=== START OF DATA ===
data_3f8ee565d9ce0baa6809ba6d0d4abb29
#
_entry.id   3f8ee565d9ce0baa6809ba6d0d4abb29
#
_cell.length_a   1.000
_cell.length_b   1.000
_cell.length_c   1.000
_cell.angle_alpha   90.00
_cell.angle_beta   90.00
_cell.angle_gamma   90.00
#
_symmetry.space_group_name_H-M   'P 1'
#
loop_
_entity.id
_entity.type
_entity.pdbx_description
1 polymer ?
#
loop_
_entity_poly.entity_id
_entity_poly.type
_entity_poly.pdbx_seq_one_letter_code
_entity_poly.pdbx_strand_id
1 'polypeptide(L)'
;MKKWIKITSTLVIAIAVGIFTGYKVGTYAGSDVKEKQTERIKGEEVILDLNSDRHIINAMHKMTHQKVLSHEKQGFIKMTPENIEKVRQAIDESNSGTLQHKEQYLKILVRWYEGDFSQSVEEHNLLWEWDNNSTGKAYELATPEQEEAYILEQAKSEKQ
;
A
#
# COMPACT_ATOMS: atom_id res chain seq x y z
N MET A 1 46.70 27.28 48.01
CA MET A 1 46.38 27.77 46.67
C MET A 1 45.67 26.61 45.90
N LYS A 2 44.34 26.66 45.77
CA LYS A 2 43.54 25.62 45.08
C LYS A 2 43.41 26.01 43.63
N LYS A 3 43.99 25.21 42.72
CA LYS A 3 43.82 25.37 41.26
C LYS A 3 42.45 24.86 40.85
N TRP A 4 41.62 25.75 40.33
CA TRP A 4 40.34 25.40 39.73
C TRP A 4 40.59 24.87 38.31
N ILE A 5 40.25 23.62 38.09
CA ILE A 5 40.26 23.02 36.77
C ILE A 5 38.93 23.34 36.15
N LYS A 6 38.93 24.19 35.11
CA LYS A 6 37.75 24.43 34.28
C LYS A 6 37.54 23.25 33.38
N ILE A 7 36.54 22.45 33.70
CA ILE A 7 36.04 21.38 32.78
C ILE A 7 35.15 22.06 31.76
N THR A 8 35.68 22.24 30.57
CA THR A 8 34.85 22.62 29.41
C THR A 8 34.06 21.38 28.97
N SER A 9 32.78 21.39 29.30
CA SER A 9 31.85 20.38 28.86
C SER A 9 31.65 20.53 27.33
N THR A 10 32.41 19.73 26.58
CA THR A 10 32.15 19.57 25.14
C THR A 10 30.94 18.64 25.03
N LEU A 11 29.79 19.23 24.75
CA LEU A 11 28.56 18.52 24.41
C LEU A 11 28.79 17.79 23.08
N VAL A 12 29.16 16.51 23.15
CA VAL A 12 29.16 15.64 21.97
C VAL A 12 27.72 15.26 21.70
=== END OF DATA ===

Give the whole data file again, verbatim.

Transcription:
data_3f8ee565d9ce0baa6809ba6d0d4abb29
#
_entry.id   3f8ee565d9ce0baa6809ba6d0d4abb29
#
_cell.length_a   1.000
_cell.length_b   1.000
_cell.length_c   1.000
_cell.angle_alpha   90.00
_cell.angle_beta   90.00
_cell.angle_gamma   90.00
#
_symmetry.space_group_name_H-M   'P 1'
#
loop_
_entity.id
_entity.type
_entity.pdbx_description
1 polymer ?
#
loop_
_entity_poly.entity_id
_entity_poly.type
_entity_poly.pdbx_seq_one_letter_code
_entity_poly.pdbx_strand_id
1 'polypeptide(L)'
;MKKWIKITSTLVIAIAVGIFTGYKVGTYAGSDVKEKQTERIKGEEVILDLNSDRHIINAMHKMTHQKVLSHEKQGFIKMTPENIEKVRQAIDESNSGTLQHKEQYLKILVRWYEGDFSQSVEEHNLLWEWDNNSTGKAYELATPEQEEAYILEQAKSEKQ
;
A
#
# COMPACT_ATOMS: atom_id res chain seq x y z
N MET A 1 46.70 27.28 48.01
CA MET A 1 46.38 27.77 46.67
C MET A 1 45.67 26.61 45.90
N LYS A 2 44.34 26.66 45.77
CA LYS A 2 43.54 25.62 45.08
C LYS A 2 43.41 26.01 43.63
N LYS A 3 43.99 25.21 42.72
CA LYS A 3 43.82 25.37 41.26
C LYS A 3 42.45 24.86 40.85
N TRP A 4 41.62 25.75 40.33
CA TRP A 4 40.34 25.40 39.73
C TRP A 4 40.59 24.87 38.31
N ILE A 5 40.25 23.62 38.09
CA ILE A 5 40.26 23.02 36.77
C ILE A 5 38.93 23.34 36.15
N LYS A 6 38.93 24.19 35.11
CA LYS A 6 37.75 24.43 34.28
C LYS A 6 37.54 23.25 33.38
N ILE A 7 36.54 22.45 33.70
CA ILE A 7 36.04 21.38 32.78
C ILE A 7 35.15 22.06 31.76
N THR A 8 35.68 22.24 30.57
CA THR A 8 34.85 22.62 29.41
C THR A 8 34.06 21.38 28.97
N SER A 9 32.78 21.39 29.30
CA SER A 9 31.85 20.38 28.86
C SER A 9 31.65 20.53 27.33
N THR A 10 32.41 19.73 26.58
CA THR A 10 32.15 19.57 25.14
C THR A 10 30.94 18.64 25.03
N LEU A 11 29.79 19.23 24.75
CA LEU A 11 28.56 18.52 24.41
C LEU A 11 28.79 17.79 23.08
N VAL A 12 29.16 16.51 23.15
CA VAL A 12 29.16 15.64 21.97
C VAL A 12 27.72 15.26 21.70